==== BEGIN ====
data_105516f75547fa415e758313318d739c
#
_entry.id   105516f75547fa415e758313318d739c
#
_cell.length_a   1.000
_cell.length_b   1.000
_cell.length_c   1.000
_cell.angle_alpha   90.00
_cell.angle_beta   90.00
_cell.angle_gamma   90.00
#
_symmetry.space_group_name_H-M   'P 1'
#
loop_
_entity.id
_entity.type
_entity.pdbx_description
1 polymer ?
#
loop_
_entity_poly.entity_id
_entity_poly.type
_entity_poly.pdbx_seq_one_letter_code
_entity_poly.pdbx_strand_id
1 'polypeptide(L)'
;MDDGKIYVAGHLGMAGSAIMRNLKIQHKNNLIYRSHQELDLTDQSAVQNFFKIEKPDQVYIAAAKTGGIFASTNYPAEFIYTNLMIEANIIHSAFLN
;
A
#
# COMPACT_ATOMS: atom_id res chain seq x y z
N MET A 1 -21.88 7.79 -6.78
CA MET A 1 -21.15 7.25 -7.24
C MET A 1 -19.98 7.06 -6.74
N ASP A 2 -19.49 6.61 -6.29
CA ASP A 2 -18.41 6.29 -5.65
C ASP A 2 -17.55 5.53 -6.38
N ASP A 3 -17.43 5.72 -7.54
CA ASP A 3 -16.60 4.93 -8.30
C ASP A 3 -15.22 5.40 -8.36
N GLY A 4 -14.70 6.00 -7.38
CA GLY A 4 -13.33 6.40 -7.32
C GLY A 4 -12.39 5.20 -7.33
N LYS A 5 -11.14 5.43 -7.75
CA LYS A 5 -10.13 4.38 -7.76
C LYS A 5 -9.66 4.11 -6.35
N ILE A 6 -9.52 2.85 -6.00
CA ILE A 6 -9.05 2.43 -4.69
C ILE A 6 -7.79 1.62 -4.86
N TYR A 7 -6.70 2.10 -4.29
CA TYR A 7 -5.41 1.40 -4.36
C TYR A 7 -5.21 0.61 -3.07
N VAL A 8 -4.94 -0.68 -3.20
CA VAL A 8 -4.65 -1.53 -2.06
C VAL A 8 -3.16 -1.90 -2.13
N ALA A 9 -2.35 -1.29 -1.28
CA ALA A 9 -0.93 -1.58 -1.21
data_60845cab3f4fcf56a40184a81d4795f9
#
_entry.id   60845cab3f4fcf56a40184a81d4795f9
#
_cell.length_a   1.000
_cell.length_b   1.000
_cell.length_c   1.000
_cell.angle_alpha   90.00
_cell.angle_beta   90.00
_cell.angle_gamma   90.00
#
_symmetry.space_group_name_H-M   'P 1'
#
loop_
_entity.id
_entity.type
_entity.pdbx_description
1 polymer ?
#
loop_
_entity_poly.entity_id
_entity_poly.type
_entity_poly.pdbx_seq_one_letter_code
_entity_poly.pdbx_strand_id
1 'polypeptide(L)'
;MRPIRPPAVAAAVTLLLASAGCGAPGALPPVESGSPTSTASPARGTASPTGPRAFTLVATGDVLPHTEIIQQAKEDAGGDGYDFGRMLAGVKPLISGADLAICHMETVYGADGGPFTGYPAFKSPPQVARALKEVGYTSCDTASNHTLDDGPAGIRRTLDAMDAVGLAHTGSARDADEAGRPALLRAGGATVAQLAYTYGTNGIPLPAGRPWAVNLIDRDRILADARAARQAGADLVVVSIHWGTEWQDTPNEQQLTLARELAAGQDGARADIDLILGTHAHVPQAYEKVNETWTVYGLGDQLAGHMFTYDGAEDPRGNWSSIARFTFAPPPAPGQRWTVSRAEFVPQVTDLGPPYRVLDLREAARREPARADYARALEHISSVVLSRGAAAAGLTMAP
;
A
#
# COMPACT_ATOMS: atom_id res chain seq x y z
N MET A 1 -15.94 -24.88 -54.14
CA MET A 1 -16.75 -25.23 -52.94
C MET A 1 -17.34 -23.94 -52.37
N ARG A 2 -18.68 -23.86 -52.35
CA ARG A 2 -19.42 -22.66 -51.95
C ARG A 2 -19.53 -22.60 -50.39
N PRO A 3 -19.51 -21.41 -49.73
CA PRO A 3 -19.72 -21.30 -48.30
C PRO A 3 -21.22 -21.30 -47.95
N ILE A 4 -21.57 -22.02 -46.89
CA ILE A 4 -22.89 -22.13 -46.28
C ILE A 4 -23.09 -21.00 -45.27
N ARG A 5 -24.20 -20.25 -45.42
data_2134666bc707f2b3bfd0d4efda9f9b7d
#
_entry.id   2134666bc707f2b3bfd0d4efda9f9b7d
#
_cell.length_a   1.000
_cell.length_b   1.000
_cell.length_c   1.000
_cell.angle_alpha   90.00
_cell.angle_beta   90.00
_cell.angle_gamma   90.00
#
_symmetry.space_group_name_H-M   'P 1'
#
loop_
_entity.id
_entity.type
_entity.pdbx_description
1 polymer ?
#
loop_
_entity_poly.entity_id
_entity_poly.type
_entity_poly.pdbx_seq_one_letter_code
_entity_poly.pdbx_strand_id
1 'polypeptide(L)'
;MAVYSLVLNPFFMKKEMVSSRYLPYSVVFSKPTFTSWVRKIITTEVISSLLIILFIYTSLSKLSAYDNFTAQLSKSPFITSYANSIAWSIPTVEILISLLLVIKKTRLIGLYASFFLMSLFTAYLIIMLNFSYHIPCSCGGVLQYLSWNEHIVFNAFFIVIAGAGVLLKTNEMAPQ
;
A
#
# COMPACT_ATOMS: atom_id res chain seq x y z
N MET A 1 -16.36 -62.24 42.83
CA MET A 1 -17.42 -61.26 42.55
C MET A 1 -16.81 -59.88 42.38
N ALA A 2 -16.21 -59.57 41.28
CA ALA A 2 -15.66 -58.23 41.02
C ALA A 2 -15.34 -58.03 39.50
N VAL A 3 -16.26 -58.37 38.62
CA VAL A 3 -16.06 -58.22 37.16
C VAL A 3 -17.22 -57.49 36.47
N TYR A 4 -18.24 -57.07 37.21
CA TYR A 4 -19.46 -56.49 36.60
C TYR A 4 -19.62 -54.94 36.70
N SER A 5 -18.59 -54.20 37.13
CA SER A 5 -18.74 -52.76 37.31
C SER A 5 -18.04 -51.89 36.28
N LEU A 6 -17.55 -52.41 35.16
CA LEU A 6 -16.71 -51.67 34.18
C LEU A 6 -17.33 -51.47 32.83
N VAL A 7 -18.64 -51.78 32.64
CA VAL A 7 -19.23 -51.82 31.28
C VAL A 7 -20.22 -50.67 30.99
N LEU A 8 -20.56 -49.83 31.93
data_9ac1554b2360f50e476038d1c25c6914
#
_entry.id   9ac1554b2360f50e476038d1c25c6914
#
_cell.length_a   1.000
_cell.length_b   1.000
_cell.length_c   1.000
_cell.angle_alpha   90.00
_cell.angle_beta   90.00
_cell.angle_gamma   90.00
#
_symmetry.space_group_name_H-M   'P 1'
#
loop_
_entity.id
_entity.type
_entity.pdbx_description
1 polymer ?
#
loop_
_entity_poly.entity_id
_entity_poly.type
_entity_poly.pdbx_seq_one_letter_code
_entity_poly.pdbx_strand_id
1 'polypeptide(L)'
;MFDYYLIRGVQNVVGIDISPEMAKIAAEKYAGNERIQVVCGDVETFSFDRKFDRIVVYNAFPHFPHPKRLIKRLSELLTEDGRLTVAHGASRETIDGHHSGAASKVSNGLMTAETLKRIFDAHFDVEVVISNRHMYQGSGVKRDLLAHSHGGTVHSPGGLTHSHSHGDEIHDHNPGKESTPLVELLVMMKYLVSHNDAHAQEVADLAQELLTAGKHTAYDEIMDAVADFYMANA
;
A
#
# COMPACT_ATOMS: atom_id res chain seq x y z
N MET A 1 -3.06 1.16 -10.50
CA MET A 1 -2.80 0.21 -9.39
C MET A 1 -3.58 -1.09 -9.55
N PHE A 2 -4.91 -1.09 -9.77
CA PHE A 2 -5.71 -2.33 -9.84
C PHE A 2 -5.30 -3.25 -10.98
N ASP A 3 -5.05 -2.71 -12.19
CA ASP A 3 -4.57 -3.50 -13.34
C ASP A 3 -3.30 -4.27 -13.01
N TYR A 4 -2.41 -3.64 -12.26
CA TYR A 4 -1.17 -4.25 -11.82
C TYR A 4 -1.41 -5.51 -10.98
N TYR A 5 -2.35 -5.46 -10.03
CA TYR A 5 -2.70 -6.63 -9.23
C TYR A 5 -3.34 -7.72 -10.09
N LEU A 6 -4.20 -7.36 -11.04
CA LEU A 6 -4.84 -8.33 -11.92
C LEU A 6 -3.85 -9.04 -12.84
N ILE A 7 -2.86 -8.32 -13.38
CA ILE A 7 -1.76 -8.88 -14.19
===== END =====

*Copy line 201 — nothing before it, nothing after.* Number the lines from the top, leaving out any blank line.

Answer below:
CA ILE A 7 -1.76 -8.88 -14.19